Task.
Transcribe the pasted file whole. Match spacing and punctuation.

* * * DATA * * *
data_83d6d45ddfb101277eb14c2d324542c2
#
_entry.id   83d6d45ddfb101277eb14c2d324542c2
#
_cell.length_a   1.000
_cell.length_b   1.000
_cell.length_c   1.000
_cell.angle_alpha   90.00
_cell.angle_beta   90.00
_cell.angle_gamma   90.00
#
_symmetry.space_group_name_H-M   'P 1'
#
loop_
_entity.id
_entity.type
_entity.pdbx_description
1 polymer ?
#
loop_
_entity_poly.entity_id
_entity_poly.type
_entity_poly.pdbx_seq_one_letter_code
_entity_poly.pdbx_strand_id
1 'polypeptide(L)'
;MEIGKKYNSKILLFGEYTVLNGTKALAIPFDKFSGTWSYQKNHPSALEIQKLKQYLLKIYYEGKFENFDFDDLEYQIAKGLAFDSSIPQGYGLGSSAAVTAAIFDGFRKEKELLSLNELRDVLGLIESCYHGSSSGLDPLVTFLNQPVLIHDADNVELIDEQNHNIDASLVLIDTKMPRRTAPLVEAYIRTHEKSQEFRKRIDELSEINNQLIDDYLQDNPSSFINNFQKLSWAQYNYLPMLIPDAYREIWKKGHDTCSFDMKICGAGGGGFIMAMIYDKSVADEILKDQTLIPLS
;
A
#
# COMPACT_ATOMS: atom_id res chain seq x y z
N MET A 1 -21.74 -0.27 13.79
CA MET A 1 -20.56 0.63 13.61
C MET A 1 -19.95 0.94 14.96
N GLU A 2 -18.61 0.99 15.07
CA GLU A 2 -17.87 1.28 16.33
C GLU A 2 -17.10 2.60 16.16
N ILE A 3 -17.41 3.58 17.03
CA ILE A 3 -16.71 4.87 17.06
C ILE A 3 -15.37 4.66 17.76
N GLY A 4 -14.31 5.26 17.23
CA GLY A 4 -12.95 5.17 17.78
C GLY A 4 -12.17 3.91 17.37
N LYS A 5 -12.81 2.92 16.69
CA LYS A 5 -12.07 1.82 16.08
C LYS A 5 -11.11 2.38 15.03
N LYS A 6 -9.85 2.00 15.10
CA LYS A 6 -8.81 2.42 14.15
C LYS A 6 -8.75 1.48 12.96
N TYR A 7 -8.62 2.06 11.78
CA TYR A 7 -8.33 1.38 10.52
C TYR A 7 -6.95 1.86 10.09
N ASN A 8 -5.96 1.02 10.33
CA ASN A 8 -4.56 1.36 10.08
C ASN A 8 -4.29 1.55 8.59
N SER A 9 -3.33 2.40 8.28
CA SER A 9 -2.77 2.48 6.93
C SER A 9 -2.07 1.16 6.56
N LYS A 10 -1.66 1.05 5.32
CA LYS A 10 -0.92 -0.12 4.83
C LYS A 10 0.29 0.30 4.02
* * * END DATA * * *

data_83d6d45ddfb101277eb14c2d324542c2
#
_entry.id   83d6d45ddfb101277eb14c2d324542c2
#
_cell.length_a   1.000
_cell.length_b   1.000
_cell.length_c   1.000
_cell.angle_alpha   90.00
_cell.angle_beta   90.00
_cell.angle_gamma   90.00
#
_symmetry.space_group_name_H-M   'P 1'
#
loop_
_entity.id
_entity.type
_entity.pdbx_description
1 polymer ?
#
loop_
_entity_poly.entity_id
_entity_poly.type
_entity_poly.pdbx_seq_one_letter_code
_entity_poly.pdbx_strand_id
1 'polypeptide(L)'
;MEIGKKYNSKILLFGEYTVLNGTKALAIPFDKFSGTWSYQKNHPSALEIQKLKQYLLKIYYEGKFENFDFDDLEYQIAKGLAFDSSIPQGYGLGSSAAVTAAIFDGFRKEKELLSLNELRDVLGLIESCYHGSSSGLDPLVTFLNQPVLIHDADNVELIDEQNHNIDASLVLIDTKMPRRTAPLVEAYIRTHEKSQEFRKRIDELSEINNQLIDDYLQDNPSSFINNFQKLSWAQYNYLPMLIPDAYREIWKKGHDTCSFDMKICGAGGGGFIMAMIYDKSVADEILKDQTLIPLS
;
A
#
# COMPACT_ATOMS: atom_id res chain seq x y z
N MET A 1 -21.74 -0.27 13.79
CA MET A 1 -20.56 0.63 13.61
C MET A 1 -19.95 0.94 14.96
N GLU A 2 -18.61 0.99 15.07
CA GLU A 2 -17.87 1.28 16.33
C GLU A 2 -17.10 2.60 16.16
N ILE A 3 -17.41 3.58 17.03
CA ILE A 3 -16.71 4.87 17.06
C ILE A 3 -15.37 4.66 17.76
N GLY A 4 -14.31 5.26 17.23
CA GLY A 4 -12.95 5.17 17.78
C GLY A 4 -12.17 3.91 17.37
N LYS A 5 -12.81 2.92 16.69
CA LYS A 5 -12.07 1.82 16.08
C LYS A 5 -11.11 2.38 15.03
N LYS A 6 -9.85 2.00 15.10
CA LYS A 6 -8.81 2.42 14.15
C LYS A 6 -8.75 1.48 12.96
N TYR A 7 -8.62 2.06 11.78
CA TYR A 7 -8.33 1.38 10.52
C TYR A 7 -6.95 1.86 10.09
N ASN A 8 -5.96 1.02 10.33
CA ASN A 8 -4.56 1.36 10.08
C ASN A 8 -4.29 1.55 8.59
N SER A 9 -3.33 2.40 8.28
CA SER A 9 -2.77 2.48 6.93
C SER A 9 -2.07 1.16 6.56
N LYS A 10 -1.66 1.05 5.32
CA LYS A 10 -0.92 -0.12 4.83
C LYS A 10 0.29 0.30 4.02